Street names made for confusing times

By Colleen Palumbo

Last week, Gino and I went for a little drive to see what’s going on with the new units down off 5th Avenue S. and were pleasantly surprised with how good they look.

On our way back home, we detoured a few times and had a look at some of the other new homes that have gone up. It’s pretty odd seeing those new-style houses go in next to one that is 100 years old, but we’ve been creating different-style neighbourhoods for a long time.

One of the reasons that there are spots to put these new-style houses on is because 100 years ago you didn’t just buy one lot, you bought two or three or more. With land becoming scarce in Golden’s main town, the properties are being divided into single lots that were once multiple lots.

These infills caused a problem years ago with our numbering system.

In 1957, Golden officially became a village. A council was elected, and the challenge of taking Golden into the future was officially addressed.

Many immediate problems had to be dealt with, and some of the less exciting tasks such as street numbering, had to take a back burner.

It was at a regular meeting of council on March 4, that the Street Numbering Bylaw No. 122, 1963 was carried unanimously. This bylaw ended 80 years of street names.

According to the early maps, many of the streets had names as early as 1886. Not only the streets had names, so did the avenues. That must have been terribly confusing.

If asked the address, students at Lady Grey Elementary School would have said it was between Alexandra and Victoria Avenues and Calgary and Alberta Streets. The Catholic Church was on Montana Street, and River Street ran past the hospital and the tennis courts. Many of our older citizens still refer to it as River Street.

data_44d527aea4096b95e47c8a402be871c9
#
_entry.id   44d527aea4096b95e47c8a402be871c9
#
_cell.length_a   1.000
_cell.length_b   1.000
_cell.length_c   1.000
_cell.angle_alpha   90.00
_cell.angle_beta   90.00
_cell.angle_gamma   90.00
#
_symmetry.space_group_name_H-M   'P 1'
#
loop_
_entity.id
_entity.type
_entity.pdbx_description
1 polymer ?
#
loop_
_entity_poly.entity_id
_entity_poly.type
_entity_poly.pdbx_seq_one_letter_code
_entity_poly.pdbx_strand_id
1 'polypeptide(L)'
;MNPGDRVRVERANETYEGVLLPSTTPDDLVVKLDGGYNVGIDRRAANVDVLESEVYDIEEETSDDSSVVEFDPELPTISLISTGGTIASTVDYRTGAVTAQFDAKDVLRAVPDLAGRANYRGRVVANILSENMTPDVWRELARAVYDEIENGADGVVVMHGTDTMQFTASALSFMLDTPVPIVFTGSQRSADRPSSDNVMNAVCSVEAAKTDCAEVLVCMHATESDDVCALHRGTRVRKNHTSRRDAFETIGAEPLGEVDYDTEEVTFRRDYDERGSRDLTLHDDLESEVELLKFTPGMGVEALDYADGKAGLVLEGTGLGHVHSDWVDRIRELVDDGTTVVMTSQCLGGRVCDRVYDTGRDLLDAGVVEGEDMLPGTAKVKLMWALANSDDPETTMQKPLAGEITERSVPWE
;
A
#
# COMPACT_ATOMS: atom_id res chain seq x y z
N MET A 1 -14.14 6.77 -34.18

If you were standing at Calgary Street and Fourth Avenue you would have been standing at today’s traffic lights. The north side of the bridge became Third Avenue. Confused yet? It only became Fourth Avenue all the way across town when changes were made to the CPR yards and the Public Works Department.

Not only was this a very confusing situation, but it left no room for the town to expand. Hence the numbering bylaw was brought into effect.

Under the new plan, the avenues would be numbered from the Columbia River eastward, while the streets would be numbered from the Kicking Horse River both north and south.

Much discussion took place about the way to mark the streets and finally the decision was made that posts would be erected. The street and avenue numbers would be painted on the posts.

At the same time it was decided that house numbers should be provided by the Village in order to eliminate the possibility of different types and sizes.

However, this was not the end of the problem. As the population continued to grow, the Town was expanding in all directions but the numbering system still had some quirks. In 1984, Bylaw No. 640 was enacted to fix these problems.

Although the idea of having streets with names is a neat one, its not very practical. If you need proof that street names can be very confusing, follow the garage sale crowd on Saturday mornings in the summer, while they are doing laps on Selkirk Drive looking for Pine Drive.

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